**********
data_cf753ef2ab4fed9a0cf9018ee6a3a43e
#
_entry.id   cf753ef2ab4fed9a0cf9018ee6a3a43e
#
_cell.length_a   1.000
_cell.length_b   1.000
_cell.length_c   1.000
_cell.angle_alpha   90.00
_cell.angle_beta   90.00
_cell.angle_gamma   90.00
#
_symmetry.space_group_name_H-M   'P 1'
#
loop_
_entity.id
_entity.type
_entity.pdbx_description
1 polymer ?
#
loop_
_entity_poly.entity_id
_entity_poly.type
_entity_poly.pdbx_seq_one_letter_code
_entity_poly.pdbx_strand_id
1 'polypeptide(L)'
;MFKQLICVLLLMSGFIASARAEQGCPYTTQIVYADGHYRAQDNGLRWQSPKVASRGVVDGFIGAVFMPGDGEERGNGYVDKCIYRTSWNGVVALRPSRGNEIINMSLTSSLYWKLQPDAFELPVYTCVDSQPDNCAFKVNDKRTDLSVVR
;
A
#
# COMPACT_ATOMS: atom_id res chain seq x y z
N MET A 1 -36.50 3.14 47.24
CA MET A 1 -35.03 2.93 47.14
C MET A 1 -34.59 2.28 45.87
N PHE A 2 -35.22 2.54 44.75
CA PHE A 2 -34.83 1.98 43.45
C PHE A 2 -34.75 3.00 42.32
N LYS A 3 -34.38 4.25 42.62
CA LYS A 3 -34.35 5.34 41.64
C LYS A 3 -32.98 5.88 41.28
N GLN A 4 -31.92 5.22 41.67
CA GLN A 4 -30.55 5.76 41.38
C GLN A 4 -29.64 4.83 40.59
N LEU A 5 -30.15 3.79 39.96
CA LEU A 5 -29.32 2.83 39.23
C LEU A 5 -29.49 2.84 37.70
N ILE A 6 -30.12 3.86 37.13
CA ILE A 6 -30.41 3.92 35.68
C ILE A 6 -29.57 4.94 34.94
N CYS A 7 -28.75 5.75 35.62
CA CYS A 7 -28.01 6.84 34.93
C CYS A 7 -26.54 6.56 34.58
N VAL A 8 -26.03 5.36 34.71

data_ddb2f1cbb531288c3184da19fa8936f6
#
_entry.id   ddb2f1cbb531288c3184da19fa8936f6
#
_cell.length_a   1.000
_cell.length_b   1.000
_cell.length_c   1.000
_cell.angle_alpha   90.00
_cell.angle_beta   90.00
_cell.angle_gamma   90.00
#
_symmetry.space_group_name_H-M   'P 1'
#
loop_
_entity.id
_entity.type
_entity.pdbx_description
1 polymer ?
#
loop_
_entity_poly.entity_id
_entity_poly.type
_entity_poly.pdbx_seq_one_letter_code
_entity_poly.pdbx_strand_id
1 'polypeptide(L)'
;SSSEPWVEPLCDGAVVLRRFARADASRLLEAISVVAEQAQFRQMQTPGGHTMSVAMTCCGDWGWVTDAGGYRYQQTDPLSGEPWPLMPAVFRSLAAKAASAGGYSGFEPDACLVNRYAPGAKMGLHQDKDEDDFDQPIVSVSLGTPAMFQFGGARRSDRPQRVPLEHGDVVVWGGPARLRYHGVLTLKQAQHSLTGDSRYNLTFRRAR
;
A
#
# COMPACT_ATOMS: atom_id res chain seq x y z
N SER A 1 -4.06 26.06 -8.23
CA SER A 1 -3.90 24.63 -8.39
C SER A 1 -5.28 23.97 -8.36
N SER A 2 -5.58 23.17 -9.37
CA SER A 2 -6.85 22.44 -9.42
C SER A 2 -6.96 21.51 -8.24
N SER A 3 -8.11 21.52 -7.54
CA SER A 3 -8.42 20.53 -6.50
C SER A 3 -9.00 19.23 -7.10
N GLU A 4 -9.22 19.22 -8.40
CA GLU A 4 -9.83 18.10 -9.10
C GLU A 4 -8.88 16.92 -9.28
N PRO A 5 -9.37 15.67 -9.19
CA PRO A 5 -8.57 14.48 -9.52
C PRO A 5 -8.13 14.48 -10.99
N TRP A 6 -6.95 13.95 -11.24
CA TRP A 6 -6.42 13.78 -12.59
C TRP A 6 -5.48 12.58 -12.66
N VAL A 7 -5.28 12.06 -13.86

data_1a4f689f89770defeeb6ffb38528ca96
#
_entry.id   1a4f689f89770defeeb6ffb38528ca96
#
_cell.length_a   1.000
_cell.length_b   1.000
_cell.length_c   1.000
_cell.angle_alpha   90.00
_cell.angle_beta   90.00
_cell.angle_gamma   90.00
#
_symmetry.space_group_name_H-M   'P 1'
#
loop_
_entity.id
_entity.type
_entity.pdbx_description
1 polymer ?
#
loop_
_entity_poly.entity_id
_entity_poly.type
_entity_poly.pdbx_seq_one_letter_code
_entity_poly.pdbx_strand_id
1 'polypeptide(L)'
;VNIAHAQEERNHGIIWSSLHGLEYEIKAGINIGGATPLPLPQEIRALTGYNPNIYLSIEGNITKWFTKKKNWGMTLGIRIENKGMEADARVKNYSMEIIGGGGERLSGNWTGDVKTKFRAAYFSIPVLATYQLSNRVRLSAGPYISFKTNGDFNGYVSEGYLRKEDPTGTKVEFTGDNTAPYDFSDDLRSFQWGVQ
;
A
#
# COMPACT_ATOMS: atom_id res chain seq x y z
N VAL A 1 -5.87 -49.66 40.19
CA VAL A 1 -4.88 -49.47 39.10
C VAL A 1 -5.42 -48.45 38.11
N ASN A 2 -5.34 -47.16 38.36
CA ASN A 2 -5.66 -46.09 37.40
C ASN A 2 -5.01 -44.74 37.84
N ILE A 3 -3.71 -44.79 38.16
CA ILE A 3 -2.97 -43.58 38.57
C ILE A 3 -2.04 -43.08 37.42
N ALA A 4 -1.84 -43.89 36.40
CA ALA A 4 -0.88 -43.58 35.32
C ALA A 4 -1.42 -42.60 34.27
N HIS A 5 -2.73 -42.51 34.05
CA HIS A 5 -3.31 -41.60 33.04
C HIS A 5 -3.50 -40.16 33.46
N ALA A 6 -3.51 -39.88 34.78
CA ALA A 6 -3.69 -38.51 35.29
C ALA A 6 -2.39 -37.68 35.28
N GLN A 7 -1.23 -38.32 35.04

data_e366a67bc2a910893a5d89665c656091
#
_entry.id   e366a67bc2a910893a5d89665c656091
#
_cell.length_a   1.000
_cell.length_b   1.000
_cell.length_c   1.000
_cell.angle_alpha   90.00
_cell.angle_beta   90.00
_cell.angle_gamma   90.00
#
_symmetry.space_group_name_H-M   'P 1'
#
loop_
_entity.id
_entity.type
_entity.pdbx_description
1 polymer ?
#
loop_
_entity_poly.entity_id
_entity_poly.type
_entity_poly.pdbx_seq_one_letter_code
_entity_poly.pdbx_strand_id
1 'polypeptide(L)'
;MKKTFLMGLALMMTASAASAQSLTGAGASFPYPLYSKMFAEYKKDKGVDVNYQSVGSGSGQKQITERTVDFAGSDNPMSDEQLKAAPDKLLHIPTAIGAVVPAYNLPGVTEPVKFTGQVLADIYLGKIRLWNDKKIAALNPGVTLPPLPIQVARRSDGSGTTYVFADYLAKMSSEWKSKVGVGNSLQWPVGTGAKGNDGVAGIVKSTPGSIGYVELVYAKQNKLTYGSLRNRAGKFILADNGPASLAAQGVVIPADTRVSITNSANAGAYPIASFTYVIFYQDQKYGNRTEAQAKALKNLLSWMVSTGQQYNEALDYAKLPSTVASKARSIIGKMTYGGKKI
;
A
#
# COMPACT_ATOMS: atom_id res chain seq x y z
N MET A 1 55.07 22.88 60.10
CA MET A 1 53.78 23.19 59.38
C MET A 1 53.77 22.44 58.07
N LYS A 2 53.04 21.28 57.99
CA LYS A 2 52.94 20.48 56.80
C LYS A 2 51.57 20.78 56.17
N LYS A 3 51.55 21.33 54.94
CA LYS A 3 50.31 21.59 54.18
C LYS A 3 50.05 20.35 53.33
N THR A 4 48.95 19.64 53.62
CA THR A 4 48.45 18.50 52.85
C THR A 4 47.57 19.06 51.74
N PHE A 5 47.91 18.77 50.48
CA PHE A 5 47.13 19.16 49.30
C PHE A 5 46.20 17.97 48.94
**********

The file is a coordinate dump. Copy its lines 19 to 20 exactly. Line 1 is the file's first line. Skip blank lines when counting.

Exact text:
#
loop_